Sort order:  

Status: 1 Treffer   •   Seite 1 von 1   •   10 Artikel pro Seite

2019-02-17 12:30:00   •   ID: 2077

Going Discoid at Lake Turkana

Figure 1

Figure 2
This discoidal core is a surface find from the Northern Rift Valley, NW Kenya, Africa, at the confluence of Lake Turkana and the Omo River - further information can be found here 2060 .

The discoid core and the Levallois core are sophisticated prepared technologies of the Old World Paleolithic. The discoid core was classified into two sub-types, namely the unifacial and the bifacial classes.

Discoid exploitation is more often systematically bifacial than unifacial (see Boeda 1993): two fairly similar symmetrical surfaces created by removals were used as striking platforms and flaking surfaces, simultaneously or with alternate series of removals.

Uni-or bifacially flaked discoids appear earlier in the Archeological report, than other prepared core variants. Even during the Neolithic they did not loose their importance.

In Africa, discoid technology has a considerable time depth. The Gona site (Omo Region, Ethiopia), dated to 2,6-2,5 Ma by 40Ar/39Ar and by paleomagnetic stratigraphy, reveals one of the oldest Oldowan ensembles in the world.

The EG10 and EG12 lithics were deposited in fine-grained sediments and excavated within a primary geological context. Discoids are incorporated in the AH-10 unit.

In S-Africa, discoid cores in quartzite have described from the Oldowan of Sterkfontein. At Olduvai Gorge in Tanzania beginning near the base of Bed I, ca. 1,85 Ma, there are "Oldowan" (Mode 1) assemblages characterized by “choppers, polyhedrons, discoids, scrapers, occasional sub- spheroids and burins, together with hammer-stones, utilized cobbles and light-duty utilized flakes” (Leakey, 1971).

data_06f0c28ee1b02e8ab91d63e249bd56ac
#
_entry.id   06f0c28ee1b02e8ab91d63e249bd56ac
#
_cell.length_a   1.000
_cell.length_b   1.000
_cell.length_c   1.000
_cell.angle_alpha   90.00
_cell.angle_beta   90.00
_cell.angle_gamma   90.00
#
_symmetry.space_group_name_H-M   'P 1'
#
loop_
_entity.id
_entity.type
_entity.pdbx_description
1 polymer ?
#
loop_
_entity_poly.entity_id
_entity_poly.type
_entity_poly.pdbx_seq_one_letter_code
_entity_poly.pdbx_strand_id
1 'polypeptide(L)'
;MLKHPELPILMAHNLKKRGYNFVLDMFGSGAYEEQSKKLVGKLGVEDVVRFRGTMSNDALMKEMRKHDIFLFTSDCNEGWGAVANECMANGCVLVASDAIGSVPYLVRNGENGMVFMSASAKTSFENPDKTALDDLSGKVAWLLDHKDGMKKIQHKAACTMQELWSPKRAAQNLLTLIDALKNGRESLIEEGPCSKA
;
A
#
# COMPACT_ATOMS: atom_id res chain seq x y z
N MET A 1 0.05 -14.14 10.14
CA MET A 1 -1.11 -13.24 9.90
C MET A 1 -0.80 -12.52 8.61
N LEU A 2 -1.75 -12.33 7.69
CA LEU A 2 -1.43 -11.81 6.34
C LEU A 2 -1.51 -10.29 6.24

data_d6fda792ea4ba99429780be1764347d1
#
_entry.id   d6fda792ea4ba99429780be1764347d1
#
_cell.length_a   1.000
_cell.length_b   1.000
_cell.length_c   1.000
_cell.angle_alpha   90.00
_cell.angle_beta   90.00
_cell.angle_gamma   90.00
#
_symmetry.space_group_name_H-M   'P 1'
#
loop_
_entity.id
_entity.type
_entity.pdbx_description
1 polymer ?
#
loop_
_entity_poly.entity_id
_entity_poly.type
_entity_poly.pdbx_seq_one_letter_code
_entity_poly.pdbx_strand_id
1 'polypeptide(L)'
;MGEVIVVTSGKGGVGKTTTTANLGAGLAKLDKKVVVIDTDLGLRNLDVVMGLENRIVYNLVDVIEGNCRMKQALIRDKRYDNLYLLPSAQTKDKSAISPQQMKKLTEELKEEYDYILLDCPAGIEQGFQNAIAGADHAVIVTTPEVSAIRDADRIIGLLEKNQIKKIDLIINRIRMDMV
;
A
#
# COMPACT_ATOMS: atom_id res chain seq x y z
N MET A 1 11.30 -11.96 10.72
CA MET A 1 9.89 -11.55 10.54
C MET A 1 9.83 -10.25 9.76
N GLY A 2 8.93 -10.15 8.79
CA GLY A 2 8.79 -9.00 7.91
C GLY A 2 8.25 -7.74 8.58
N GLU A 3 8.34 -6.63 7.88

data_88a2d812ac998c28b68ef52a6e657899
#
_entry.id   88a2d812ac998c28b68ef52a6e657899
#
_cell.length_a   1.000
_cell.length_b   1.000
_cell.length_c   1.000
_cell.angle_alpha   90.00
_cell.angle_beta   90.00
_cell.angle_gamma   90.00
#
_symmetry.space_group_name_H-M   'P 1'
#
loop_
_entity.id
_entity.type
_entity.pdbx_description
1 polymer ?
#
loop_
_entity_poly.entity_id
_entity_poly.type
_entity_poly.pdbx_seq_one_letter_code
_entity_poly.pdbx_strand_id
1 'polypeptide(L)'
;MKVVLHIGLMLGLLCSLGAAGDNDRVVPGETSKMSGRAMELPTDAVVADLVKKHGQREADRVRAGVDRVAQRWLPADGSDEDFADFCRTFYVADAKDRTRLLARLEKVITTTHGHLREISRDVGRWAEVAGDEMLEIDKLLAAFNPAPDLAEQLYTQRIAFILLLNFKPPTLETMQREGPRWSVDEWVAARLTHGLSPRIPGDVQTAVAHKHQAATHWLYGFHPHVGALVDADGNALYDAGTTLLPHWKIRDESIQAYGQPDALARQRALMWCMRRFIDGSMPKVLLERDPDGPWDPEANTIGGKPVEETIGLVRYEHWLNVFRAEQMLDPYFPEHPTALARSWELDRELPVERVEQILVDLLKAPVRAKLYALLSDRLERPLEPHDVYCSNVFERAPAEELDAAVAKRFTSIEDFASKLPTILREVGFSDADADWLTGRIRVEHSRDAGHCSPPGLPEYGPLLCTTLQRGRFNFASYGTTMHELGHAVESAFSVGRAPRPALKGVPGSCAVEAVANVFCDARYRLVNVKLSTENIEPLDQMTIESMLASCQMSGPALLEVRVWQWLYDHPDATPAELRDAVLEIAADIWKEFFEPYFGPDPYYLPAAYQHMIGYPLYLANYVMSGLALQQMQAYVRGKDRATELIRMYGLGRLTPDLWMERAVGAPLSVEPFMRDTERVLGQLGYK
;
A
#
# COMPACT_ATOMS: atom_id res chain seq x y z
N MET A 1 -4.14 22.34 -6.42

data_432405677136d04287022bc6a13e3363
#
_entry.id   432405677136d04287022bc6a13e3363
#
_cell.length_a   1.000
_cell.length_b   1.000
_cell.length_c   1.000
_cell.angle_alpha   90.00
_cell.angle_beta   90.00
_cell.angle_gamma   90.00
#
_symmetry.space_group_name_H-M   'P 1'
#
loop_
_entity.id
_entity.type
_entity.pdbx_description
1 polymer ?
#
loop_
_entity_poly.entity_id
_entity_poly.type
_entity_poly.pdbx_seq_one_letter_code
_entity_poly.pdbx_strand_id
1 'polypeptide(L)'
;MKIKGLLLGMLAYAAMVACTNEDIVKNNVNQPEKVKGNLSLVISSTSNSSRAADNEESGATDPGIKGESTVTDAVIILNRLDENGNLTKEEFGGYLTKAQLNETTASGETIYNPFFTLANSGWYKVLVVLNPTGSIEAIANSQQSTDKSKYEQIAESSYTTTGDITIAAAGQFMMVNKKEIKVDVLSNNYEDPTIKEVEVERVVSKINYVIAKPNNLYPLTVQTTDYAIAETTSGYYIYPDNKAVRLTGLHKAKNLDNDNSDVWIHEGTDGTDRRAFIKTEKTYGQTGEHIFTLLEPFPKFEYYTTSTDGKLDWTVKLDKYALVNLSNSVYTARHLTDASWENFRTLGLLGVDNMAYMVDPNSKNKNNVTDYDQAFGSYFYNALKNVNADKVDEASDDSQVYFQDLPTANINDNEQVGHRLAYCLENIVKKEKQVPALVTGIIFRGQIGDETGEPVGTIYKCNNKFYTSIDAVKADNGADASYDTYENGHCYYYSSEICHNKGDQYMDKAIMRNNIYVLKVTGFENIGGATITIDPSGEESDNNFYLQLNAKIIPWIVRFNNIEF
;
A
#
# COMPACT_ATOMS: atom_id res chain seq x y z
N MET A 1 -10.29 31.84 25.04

Discoid cores persist to play a role during the Acheulian. Examples are known from Melka Konture (Garba IV D, Ethiopia) within a LTC-Early Acheulean at 1,6 Ma.

Discoid cores in variable quantities are omnipresent in the East and South African late Acheulian and Middle Stone Age record, the latter is attested since 500 k.a.

In S-Africa, the Fauresmith industry which combines small refined handaxes with technological components characteristic of the MSA (prepared discoidal and Levallois cores, blades, Levallois points, convex scrapers), maybe as old as 542–435 k.a. (Wonderwerk Cave MU4 , Kathu Pan 1).

In the East African MSA, tools are characterized by points with unifacial and bifacial retouch on non-Levallois and Levallois blanks, partially made from Nubian cores, while Discoid cores are rare. This is the case at Gademotta (ETH-72-8B before 276±4 k.a BP; ETH-72-6 after 183±10 k.a BP) and at Kulkuletti (200–300 k.a BP).

At 250 k.a., at the Koimilot (GnJh-74) MSA site, west of Lake Baringo, in the central Rift Valley of Kenya discoid cores are predominant, but some Levallois cores also appear.

Western Asia: Early human peopling outside Africa is well established in the Near East, including the Caucasus, at 1,8 Ma at Dmanisi, Georgia and 1,0-1,4 Ma at Ubeidiya, Israel.

While only one example of a discoidal core comes from Dmanisi, discoids, spheroids, heavy- duty scrapers; bifaces, including trihedral picks are part of some of the Ubeidiya ensembles.

In South Europe, the unique findings from the Sierra de Atapuerca sites offer a chronological sequence that allows to evaluate the evolution of technology at a local scale during the Early and Middle Pleistocene.

The Mode 1 ensembles Atapuerca occurred at 1.2 Ma, and are represented in level TE9. A second phase is represented by the level TD6, dating to before 800 k.a.

This phase is characterized by by new subsistence and technological strategies, although the lithics are still Mode 1.

After a hiatus of about 300 k.a. the occupations of Galería and TD10 dating between 500 k.a. and 300 k.a., revealed the first discoidal prepared cores associated with H. Heidelbergensis.

Discoid core technology is also linked with the West European Acheulian. A good example is the Acheulean Settlement at the La Noira Site, a 770 k.a. old Occupation in the Center of France.

In larger parts of Europe, the Middle Pleistocene MIS 9–7 period is considered as a time of shift from the Lower Paleolithic to the Early Middle Paleolithic and therefore defined by a decline of Acheulian bifaces and an increase in the number of prepared core technologies- a technological system which remained stable during MIS 3-5.

Surf the Blog for more information: see here 1424 , here 1705 , and here 1085